Relationship Between Nutritional Status and Severity of Cerebral Palsy: A Multicentre Cross-Sectional Study
Keywords:undernutrition, cerebral palsy, motor dysfunction, dysphagia, children
Background: Nutritional problems are common in children with cerebral palsy (CP), yet the relationship between nutritional status and the severity of CP is unclear.
Objective: To describe the nutritional status and characteristics of children with CP, and to explore the relationship between severity of CP and nutritional status in children.
Methods: This multicentre cross-sectional study included children with CP in China. Weight and height were measured and converted to z-scores. Gross Motor Function Classification System (GMFCS), Eating and Drinking Ability Classification System (EDACS), Subjective Global Nutritional Assessment (SGNA), social life ability, and blood indicators were tested.
Results: All 1,151 participants were given oral-feeding and 50.8% of them demonstrated undernutrition. Compared with those in GMFCS or EDACS levels I–III, the odds of moderate and severe undernutrition were 2.6 and 8.9 times higher in GMFCS levels IV and V, and 4.3 and 12.6 times higher in EDACS levels IV and V, respectively. Except for serum 25-hydroxyvitamin D, no significant differences
were found in blood indicators among normal, undernourished and overnourished groups.
Conclusion: Degrees of undernutrition in children with CP are correlated with the severity of eating and drinking dysfunction and with gross motor impairment. Blood indicators may not reflect nutritional status in children with CP.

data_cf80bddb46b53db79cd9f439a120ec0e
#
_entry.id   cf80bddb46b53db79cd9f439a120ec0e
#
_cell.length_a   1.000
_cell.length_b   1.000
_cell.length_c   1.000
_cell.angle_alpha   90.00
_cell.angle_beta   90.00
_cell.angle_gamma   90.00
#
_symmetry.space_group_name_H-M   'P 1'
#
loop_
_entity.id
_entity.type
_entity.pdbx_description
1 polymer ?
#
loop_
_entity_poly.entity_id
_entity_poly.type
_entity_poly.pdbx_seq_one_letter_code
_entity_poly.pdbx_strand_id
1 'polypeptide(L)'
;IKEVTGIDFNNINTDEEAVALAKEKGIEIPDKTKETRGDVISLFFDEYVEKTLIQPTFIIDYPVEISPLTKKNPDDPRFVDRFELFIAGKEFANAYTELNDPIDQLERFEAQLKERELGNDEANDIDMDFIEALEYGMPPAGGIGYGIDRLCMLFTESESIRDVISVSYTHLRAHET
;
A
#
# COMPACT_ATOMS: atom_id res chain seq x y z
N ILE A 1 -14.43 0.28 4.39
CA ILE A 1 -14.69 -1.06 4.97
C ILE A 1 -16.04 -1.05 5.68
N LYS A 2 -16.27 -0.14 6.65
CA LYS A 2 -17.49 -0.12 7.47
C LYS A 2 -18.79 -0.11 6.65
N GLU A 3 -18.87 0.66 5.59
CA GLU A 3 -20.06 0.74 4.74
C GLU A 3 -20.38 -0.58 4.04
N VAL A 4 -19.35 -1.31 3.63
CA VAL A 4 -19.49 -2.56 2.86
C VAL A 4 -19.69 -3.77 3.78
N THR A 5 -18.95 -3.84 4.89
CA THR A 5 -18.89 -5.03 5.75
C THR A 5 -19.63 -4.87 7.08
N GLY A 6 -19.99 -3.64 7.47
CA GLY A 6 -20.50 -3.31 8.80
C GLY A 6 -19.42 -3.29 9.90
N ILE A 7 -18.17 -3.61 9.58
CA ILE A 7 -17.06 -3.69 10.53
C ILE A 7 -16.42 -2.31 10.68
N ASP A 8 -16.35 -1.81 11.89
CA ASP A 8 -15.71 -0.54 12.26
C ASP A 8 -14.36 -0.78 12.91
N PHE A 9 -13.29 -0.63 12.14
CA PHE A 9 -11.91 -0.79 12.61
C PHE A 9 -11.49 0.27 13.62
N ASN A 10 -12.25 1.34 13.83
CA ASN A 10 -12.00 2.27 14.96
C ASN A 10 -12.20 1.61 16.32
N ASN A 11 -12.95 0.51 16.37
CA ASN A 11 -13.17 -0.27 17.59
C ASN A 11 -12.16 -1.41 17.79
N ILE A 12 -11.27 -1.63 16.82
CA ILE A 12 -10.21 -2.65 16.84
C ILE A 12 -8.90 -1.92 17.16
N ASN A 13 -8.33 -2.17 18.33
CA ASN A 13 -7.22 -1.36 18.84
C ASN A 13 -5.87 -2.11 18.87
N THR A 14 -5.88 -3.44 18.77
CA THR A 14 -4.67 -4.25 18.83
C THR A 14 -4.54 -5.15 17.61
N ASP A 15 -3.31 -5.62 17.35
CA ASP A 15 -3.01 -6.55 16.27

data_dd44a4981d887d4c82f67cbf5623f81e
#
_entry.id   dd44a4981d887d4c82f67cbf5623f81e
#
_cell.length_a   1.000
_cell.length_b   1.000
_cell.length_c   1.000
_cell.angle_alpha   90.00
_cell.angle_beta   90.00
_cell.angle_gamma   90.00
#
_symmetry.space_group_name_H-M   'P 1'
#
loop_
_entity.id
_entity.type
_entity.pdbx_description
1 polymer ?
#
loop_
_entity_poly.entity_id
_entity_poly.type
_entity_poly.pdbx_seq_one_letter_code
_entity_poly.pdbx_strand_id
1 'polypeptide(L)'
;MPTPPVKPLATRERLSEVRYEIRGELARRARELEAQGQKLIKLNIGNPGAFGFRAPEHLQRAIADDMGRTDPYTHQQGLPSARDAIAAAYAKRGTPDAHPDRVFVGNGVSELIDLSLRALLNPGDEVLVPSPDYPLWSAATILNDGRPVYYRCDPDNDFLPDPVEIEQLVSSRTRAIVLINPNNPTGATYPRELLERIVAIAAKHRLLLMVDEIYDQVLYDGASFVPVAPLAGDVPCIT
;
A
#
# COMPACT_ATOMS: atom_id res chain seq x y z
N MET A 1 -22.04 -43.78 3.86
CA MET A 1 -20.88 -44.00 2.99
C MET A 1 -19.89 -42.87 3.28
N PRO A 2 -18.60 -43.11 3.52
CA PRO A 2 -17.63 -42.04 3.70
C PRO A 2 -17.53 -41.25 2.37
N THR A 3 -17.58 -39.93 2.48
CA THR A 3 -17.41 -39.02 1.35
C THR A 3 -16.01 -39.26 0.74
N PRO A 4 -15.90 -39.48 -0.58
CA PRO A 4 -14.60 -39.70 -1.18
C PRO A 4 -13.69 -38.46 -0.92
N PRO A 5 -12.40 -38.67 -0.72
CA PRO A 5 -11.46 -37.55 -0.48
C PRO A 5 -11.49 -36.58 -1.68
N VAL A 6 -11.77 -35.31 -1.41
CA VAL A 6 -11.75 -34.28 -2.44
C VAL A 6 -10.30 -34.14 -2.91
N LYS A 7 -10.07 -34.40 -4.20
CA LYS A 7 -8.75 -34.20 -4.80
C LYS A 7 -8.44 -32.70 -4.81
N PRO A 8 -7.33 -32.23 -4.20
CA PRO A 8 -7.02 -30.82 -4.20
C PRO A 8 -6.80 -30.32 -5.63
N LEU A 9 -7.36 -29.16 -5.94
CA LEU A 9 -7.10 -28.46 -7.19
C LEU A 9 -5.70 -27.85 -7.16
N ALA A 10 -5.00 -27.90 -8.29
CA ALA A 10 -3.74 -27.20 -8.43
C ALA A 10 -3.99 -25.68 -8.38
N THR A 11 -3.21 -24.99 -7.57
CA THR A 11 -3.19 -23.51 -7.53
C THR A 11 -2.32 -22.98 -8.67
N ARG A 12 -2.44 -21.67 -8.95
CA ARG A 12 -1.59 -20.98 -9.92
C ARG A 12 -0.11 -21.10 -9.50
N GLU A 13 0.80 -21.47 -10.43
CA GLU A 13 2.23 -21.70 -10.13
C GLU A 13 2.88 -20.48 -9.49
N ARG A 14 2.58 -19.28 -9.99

Cerebral palsy is the most common physical disability in children in the world. Children with cerebral palsy may have a high risk of having malnutrition as a result of the high energy consumption and/or low energy intake. The former is mainly caused by the abnormal muscular tone, and the latter may emerge from the dysphagia and gastrointestinal problems. As for the optimization of nutritional status is integral to the overall health and clinical management of children with cerebral palsy, the nutritional status stands out for its clinical importance in this group. Children with cerebral palsy are affected by different degrees of motor dysfunction, and may also be faced with eating and drinking problems or limited daily life ability, it is not clear whether nutritional status and function are interrelated. What's more, it is believed that the blood tests may indicate the nutritional status, but it is not well understood. In this project we will look at the nutritional status of children with cerebral palsy in China and investigate the relationship between nutritional status and function and blood indicators. This will then allow clinicians and caregivers to formulate future policies to improve nutritional status for this group of children.
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